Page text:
Editorial cartoonists have experienced a steady decline in the job market, but digital media allows these professionals to keep their work alive.
“There is a market out there, but you probably aren’t going to be hired by a newspaper to do cartoons,” says Marshall Ramsey, a two-time Pulitzer Prize finalist.
Ramsey, who now draws cartoons as editor-at-large for Mississippi Today, graduated from the University of Tennessee with a marketing degree, but he says that since he was a small boy, he always knew he would be an editorial cartoonist.
“When I was young, my mother would hand me crayons and paper in church to keep me quiet,” he says. “By the time I was 8, I told my dad that I wanted to be a cartoonist, and he told me that I would be the best one there was.”
Ramsey’s work has appeared in The New York Times, the Washington Post, and USA Today. He has created numerous notable cartoons, including the companion cartoons honoring the late President George H.W. Bush and his wife Barbara. Ramsey was working for the Clarion-Ledger in Jackson, Mississippi when selected as a Pulitzer finalist in 2002 and 2006.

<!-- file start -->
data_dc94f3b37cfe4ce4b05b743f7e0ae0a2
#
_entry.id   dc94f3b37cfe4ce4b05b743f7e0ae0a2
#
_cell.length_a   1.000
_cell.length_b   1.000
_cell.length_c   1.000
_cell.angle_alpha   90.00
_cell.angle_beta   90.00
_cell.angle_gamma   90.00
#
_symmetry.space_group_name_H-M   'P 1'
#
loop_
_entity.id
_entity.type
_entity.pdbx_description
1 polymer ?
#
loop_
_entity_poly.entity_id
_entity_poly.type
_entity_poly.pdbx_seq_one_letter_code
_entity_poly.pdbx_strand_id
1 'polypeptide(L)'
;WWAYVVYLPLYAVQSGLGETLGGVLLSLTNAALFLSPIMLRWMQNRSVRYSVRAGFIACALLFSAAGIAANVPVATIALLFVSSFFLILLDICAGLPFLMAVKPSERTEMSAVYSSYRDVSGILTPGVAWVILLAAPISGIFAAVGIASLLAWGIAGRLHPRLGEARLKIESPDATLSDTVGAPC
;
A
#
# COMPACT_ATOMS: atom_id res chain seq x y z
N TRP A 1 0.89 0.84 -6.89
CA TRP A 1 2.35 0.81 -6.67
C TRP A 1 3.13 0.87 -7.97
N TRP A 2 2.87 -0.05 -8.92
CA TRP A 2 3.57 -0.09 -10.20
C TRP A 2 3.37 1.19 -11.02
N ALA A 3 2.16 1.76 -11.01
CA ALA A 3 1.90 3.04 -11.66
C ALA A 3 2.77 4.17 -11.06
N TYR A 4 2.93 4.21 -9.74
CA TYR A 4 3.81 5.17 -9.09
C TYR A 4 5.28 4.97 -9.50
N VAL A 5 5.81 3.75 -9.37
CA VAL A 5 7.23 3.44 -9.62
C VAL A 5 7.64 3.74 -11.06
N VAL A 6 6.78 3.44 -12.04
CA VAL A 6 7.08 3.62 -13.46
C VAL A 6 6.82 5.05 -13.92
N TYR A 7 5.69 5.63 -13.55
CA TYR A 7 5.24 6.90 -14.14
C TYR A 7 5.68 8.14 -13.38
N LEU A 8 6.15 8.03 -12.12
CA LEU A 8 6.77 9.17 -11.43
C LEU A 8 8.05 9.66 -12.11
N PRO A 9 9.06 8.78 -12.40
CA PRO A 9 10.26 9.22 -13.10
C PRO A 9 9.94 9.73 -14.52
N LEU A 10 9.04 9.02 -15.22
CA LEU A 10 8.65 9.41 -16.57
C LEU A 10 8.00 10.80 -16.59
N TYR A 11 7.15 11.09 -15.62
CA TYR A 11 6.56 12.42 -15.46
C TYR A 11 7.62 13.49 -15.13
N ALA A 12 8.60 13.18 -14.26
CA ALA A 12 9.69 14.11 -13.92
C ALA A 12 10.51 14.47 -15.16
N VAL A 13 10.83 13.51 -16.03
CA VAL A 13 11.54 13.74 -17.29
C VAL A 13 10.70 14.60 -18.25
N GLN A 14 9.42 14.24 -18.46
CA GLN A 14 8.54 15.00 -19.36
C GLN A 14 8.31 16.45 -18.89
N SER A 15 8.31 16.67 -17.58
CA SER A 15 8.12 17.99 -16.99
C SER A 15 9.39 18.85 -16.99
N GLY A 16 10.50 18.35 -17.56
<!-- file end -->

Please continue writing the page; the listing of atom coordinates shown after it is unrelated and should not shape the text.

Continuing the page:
Over the past few decades, Ramsey has seen the decline in newspaper editorial cartoons and the rise of countless digital platforms that promote editorial cartoonists’ content. From social media sites to websites designed specifically for editorial cartoons, he says cartoonists have space in the digital world.
“Visual commentary will always exist, but it’s just going to continue to change,” Ramsey says.
In order for editorial cartoonists to maintain relevance in the digital world, Ramsey says that they must be consistent in their craft, practicing and using creativity daily. “Creativity is like running,” he says. “If you don’t practice often, it will be hard. If you’re working on it every day, it’s easy.”
Ramsey is diligent in communicating his brand. He has a strong social media presence. He says, “I have to build a brand on all of the different platforms in different ways.” Instagram, being such a visual platform, is very effective for sharing visual content such as cartoons.
Content is key, and there is no shortage of material for cartoonists to use in today’s world. Ramsey acknowledges that we live in a visual society, and cartoonists must be able to use it to their advantage. He also believes that “the trick is to monetize your content.”
Once a cartoonist knows how he or she wants to communicate ideas, it is important to be consistent. This helps establish the cartoonist’s brand and allows him or her to stand out. It is also important to consider the timing when publishing content. Ramsey says that both content and context are vital for editorial cartoons to land effectively.
Ramsey currently teaches an editorial cartoons course at the University of Mississippi. He shares this advice with his students: “Don’t try to please everyone, because that will never happen. Find people that are interested in what you have to say. Be yourself. Build that platform. Create that brand.”